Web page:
A Cancer Risk Assessment of Inner-City Teenagers Living in New York City and Los Angeles

By Sax, Sonja N.; Bennett, Deborah H. et al. | Environmental Health Perspectives, October 2006 | Go to article overview

A Cancer Risk Assessment of Inner-City Teenagers Living in New York City and Los Angeles


Sax, Sonja N., Bennett, Deborah H., Chillrud, Steven N., Ross, James, Kinney, Patrick L., Spengler, John D., Environmental Health Perspectives


BACKGROUND: The Toxics Exposure Assessment Columbia-Harvard (TEACH) project assessed exposures and cancer risks from urban air pollutants in a population of high school teenagers in New York City (NYC) and Los Angeles (LA). Forty-six high school students participated in NYC and 41 in LA, most in two seasons in 1999 and 2000, respectively.

METHODS: Personal, indoor home, and outdoor home 48-hr samples of volatile organic compounds (VOCs), aldehydes, particulate matter with aerodynamic diameter [less than or equal to] 2.5 [micro]m, and particle-bound elements were collected. Individual cancer risks for 13 VOCs and 6 particle-bound elements were calculated from personal concentrations and published cancer unit risks.

RESULTS: The median cumulative risk from personal VOC exposures for this sample of NYC high school students was 666 per million and was greater than the risks from ambient exposures by a factor of about 5. In the LA sample, median cancer risks from VOC personal exposures were 486 per million, about a factor of 4 greater than ambient exposure risks. The VOCs with the highest cancer risk included 1,4-dichlorobenzene, formaldehyde, chloroform, acetaldehyde, and benzene. Of these, benzene had the greatest contributions from outdoor sources. All others had high contributions from indoor sources. The cumulative risks from personal exposures to the elements were an order of magnitude lower than cancer risks from VOC exposures.

CONCLUSIONS: Most VOCs had median upper-bound lifetime cancer risks that exceeded the U.S. Environmental Protection Agency (EPA) benchmark of 1 x [10.sup.-6] and were generally greater than U.S. EPA modeled estimates, more so for compounds with predominant indoor sources. Chromium, nickel, and arsenic had median personal cancer risks above the U.S. EPA benchmark with exposures largely from outdoors and other microenvironments. The U.S. EPA-modeled concentrations tended to overestimate personal cancer risks for beryllium and chromium but underestimate risks for nickel and arsenic.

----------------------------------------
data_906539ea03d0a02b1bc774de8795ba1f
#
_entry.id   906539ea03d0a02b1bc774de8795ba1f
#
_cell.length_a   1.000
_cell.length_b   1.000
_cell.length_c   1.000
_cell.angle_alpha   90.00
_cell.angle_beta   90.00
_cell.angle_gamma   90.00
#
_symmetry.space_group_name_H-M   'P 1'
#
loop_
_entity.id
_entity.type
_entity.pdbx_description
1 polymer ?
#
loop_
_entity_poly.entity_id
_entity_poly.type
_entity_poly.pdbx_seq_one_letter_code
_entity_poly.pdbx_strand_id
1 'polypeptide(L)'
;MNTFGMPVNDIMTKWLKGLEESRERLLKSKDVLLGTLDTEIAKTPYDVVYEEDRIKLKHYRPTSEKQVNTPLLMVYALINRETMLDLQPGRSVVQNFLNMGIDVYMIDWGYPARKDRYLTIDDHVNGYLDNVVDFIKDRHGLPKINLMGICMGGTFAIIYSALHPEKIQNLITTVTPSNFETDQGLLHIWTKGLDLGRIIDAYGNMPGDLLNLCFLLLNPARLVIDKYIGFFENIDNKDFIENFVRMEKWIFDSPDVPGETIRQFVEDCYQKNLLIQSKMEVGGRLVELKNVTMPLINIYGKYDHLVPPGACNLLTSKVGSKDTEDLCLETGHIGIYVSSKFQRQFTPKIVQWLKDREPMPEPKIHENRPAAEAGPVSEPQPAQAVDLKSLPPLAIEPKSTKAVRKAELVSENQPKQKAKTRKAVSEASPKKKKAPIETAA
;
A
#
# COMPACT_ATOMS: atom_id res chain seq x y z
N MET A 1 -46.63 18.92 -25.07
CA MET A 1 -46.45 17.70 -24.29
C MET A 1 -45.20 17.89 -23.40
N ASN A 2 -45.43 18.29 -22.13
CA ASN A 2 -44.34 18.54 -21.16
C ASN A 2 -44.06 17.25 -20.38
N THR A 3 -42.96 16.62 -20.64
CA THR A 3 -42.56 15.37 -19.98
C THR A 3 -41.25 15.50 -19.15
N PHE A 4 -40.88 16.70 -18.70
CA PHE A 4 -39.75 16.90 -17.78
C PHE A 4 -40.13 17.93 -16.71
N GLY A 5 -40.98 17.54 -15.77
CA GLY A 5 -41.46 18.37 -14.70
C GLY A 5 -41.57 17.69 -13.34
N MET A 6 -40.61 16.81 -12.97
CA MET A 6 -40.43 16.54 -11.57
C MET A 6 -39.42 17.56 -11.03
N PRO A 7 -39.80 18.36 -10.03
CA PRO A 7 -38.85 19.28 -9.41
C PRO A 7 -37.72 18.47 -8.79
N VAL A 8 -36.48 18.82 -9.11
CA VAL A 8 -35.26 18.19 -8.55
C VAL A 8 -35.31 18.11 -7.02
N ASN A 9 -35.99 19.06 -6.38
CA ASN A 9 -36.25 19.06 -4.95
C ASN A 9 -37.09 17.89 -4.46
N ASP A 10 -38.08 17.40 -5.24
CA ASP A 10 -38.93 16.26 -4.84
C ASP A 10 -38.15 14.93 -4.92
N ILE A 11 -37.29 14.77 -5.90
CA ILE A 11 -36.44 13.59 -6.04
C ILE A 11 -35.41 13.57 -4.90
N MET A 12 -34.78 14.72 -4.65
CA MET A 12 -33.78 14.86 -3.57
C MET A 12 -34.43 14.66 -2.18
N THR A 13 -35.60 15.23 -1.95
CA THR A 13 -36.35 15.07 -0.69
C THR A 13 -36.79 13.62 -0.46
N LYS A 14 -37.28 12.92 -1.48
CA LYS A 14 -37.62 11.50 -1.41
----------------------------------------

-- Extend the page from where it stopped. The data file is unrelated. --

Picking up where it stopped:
KEY WORDS: aldehydes, cancer risk assessment, metals, personal exposures, VOCs. Environ Health Perspect 114:1558-1566 (2006). doi:10.1289/ehp.8507 available via http://dx.doi.org/ [Online 15 June 2006]

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The health risks associated with exposures to common urban air pollutants have focused primarily on the six U.S. Environmental Protection Agency (EPA) criteria air pollutants. Much less is known about exposures and adverse health impacts of the mix of > 100 hazardous air pollutants (HAPs) identified by the U.S. EPA in the 1990 Clean Air Act Amendments as posing health risks to the general population. One important chronic health impact associated with exposures to HAPs is cancer. Of the 188 HAPs, 91 compounds are known, probable, or suspected carcinogens with available inhalation unit risks, including many volatile organic compounds (VOCs) (Woodruff et al. 2000).

Most individuals are exposed to HAPs while indoors (residence, workplace, school, and vehicles), where people spend most of their time. Indoor concentrations of HAPs, however, can originate from outdoor as well as indoor sources. Regulatory efforts by the U.S. EPA have focused primarily on ambient concentrations (emissions, measurement, and modeling). For example, in 1995 the U.S. EPA undertook the Cumulative Exposure Project (CEP), modeling concentrations of 148 HAPs using emissions data in conjunction with an air dispersion model, the Assessment System for Population Exposure Nationwide (Woodruff et al. 1998). The results from the CEP modeling efforts showed that in both New York City (NYC) and Los Angeles (LA), cancer risks of most VOCs exceeded the U.S. EPA benchmark (1 x [10.sup.-6] risk for a lifetime) by at least a factor of 2 but as much as a factor of 100 for some compounds (Caldwell et al. 1998). More recently, the U.S. EPA conducted the National Air Toxics Assessment (NATA) using emissions data from 1996 for 33 priority HAPs, most of them VOCs (U. …

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